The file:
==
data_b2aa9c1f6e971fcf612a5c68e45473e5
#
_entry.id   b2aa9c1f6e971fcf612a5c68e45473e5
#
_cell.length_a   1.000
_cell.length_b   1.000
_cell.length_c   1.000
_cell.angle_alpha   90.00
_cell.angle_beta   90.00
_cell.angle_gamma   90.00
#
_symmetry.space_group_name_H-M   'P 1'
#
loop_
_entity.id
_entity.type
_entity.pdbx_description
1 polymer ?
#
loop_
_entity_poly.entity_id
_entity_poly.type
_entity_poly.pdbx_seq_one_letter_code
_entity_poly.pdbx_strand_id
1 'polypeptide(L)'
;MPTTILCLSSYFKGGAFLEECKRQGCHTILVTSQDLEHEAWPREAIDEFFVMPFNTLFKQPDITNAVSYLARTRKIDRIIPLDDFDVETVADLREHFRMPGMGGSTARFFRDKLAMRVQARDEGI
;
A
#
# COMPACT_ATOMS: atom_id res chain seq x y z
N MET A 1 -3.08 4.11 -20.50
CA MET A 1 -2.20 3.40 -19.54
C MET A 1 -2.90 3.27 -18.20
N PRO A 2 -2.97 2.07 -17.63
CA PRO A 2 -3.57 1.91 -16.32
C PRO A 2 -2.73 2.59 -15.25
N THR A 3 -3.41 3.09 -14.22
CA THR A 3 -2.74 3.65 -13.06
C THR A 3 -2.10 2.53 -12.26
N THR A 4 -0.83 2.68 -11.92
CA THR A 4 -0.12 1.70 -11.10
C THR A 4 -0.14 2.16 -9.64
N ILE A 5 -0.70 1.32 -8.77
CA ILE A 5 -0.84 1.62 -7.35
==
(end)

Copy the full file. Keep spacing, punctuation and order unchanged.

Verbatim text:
data_b2aa9c1f6e971fcf612a5c68e45473e5
#
_entry.id   b2aa9c1f6e971fcf612a5c68e45473e5
#
_cell.length_a   1.000
_cell.length_b   1.000
_cell.length_c   1.000
_cell.angle_alpha   90.00
_cell.angle_beta   90.00
_cell.angle_gamma   90.00
#
_symmetry.space_group_name_H-M   'P 1'
#
loop_
_entity.id
_entity.type
_entity.pdbx_description
1 polymer ?
#
loop_
_entity_poly.entity_id
_entity_poly.type
_entity_poly.pdbx_seq_one_letter_code
_entity_poly.pdbx_strand_id
1 'polypeptide(L)'
;MPTTILCLSSYFKGGAFLEECKRQGCHTILVTSQDLEHEAWPREAIDEFFVMPFNTLFKQPDITNAVSYLARTRKIDRIIPLDDFDVETVADLREHFRMPGMGGSTARFFRDKLAMRVQARDEGI
;
A
#
# COMPACT_ATOMS: atom_id res chain seq x y z
N MET A 1 -3.08 4.11 -20.50
CA MET A 1 -2.20 3.40 -19.54
C MET A 1 -2.90 3.27 -18.20
N PRO A 2 -2.97 2.07 -17.63
CA PRO A 2 -3.57 1.91 -16.32
C PRO A 2 -2.73 2.59 -15.25
N THR A 3 -3.41 3.09 -14.22
CA THR A 3 -2.74 3.65 -13.06
C THR A 3 -2.10 2.53 -12.26
N THR A 4 -0.83 2.68 -11.92
CA THR A 4 -0.12 1.70 -11.10
C THR A 4 -0.14 2.16 -9.64
N ILE A 5 -0.70 1.32 -8.77
CA ILE A 5 -0.84 1.62 -7.35